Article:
CLAIM It is illegal to require a Covid test as a condition of employment, travel, etc.
The Act ammends the Canadian Labour Code (which applies to federally regulated workplaces) and defines "genetic test" as:
"a test that analyzes the employee’s DNA, RNA or chromosomes for purposes such as the prediction of disease or vertical transmission risks, or monitoring, diagnosis or prognosis.
Emphases on "employee" added. PCR & rapid antigen tests do not analyze a person's genetics. They recognize only the RNA of the virus, which is a distinct organism.
The Genetic Non-Discrimination Act ammends the Canadian Human Rights Act by adding "genetic characteristics" to the list of protected grounds for discrimination.
"Genetic characteristics" clearly refers to the genetic characteristics of humans, and not viruses. The presence of absense of a virus is not a "genetic characteristic" of the human.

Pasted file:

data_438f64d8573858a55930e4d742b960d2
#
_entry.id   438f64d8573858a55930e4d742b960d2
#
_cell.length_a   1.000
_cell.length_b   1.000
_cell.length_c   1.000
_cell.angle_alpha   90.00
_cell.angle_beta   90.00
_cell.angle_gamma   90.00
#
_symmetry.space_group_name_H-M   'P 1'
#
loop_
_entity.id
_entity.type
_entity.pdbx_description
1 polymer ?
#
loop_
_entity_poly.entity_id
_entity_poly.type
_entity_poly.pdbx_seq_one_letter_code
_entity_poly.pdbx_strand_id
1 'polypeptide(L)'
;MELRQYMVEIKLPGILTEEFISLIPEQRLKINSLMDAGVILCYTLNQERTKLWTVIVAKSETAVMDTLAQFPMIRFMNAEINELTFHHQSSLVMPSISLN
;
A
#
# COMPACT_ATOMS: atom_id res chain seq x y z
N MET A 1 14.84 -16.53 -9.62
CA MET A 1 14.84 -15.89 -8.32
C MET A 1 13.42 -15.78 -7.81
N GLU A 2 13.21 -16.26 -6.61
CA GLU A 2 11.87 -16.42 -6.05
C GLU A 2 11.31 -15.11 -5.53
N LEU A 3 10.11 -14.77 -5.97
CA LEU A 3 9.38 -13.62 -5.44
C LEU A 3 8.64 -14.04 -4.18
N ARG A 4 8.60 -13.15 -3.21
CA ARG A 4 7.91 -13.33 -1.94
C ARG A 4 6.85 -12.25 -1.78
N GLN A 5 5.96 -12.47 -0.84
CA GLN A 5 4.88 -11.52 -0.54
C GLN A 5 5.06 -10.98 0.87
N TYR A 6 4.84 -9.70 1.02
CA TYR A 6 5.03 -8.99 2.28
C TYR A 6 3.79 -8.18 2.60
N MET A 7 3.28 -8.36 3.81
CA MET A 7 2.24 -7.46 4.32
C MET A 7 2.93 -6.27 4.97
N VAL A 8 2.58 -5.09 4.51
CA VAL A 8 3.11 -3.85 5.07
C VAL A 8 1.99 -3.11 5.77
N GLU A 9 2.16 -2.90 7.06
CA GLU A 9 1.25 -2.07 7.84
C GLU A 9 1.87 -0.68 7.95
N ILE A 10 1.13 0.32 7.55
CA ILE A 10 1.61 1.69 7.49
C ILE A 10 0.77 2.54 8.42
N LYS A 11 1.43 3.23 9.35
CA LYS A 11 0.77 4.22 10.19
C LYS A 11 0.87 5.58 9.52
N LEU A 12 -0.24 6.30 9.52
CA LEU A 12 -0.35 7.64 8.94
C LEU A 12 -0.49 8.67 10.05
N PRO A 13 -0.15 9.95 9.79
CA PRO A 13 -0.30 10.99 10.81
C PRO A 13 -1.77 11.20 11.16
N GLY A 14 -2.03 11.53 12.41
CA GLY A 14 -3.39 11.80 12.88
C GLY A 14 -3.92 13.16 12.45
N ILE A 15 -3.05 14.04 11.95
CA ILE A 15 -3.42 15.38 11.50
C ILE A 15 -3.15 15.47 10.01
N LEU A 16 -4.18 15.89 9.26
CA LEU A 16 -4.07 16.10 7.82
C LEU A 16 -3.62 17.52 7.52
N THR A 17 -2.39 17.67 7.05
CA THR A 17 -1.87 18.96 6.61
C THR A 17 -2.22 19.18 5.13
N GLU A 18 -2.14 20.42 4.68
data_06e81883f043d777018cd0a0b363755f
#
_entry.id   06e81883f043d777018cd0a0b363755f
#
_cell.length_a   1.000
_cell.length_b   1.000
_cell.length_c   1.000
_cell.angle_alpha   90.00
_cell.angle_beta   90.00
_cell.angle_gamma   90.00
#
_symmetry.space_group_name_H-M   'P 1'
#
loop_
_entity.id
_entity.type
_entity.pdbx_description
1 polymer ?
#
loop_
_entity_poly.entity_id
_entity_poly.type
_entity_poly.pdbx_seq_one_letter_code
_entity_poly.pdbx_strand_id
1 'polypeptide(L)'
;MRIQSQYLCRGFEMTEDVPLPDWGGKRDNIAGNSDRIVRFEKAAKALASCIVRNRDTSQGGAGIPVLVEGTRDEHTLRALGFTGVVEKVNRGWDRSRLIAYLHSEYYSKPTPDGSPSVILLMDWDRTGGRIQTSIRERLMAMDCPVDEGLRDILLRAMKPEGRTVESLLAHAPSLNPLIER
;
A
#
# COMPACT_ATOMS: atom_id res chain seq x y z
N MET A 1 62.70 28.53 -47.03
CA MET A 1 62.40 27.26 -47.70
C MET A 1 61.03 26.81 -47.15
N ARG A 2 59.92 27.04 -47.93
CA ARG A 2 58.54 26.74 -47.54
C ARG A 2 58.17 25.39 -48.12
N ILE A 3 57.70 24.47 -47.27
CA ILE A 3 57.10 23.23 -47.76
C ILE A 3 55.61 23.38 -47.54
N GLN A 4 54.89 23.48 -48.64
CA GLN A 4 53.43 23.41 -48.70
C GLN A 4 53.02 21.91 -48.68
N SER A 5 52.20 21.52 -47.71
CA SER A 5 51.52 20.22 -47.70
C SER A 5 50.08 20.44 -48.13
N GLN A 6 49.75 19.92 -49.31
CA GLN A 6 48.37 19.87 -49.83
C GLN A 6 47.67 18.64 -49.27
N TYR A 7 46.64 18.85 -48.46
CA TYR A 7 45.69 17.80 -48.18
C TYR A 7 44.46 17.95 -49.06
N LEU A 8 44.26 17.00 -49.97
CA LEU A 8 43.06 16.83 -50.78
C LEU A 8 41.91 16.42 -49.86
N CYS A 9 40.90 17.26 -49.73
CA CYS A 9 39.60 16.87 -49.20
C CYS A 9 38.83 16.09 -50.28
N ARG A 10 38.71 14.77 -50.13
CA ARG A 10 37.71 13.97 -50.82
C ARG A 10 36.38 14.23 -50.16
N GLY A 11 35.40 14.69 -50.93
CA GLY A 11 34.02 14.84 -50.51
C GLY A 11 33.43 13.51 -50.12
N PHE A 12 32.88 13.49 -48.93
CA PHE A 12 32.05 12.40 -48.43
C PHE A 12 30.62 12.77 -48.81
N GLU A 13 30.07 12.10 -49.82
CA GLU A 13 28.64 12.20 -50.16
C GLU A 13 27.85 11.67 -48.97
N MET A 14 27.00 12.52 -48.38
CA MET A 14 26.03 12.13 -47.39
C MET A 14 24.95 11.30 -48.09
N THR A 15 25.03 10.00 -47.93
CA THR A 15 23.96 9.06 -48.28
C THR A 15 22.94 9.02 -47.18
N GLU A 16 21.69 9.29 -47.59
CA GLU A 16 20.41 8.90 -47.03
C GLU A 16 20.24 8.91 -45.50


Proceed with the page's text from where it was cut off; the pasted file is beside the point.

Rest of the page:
The remainder of the Genetic Non-Discrimination Act (excluding the ammendments to the Canadian Labour Code and the Canadian Human Rights Act) only applies to commercial relationships involving goods, services, or other contracts and agreements. It would not apply to border crossings, for example.
The act defines "genetic test" as:
"a test that analyzes DNA, RNA or chromosomes for purposes such as the prediction of disease or vertical transmission risks, or monitoring, diagnosis or prognosis."
In isolation, you might be able to argue that Covid tests do "analyze" RNA, and that they can be used for diagnosis, but in context, it's obvious that the act is referring to the DNA, RNA, and chromosomes of the individual, and not a virus.
For example, the mention of "vertical transmission risks" (risk of transmission through birth), but not other types of transmission, and the very obvious purpose of the Act, which is to prevent discrimination based on a person's genetics.
It is not reasonable to conclude based on this language alone that PCR and rapid antigen tests for viruses are restricted under the Act.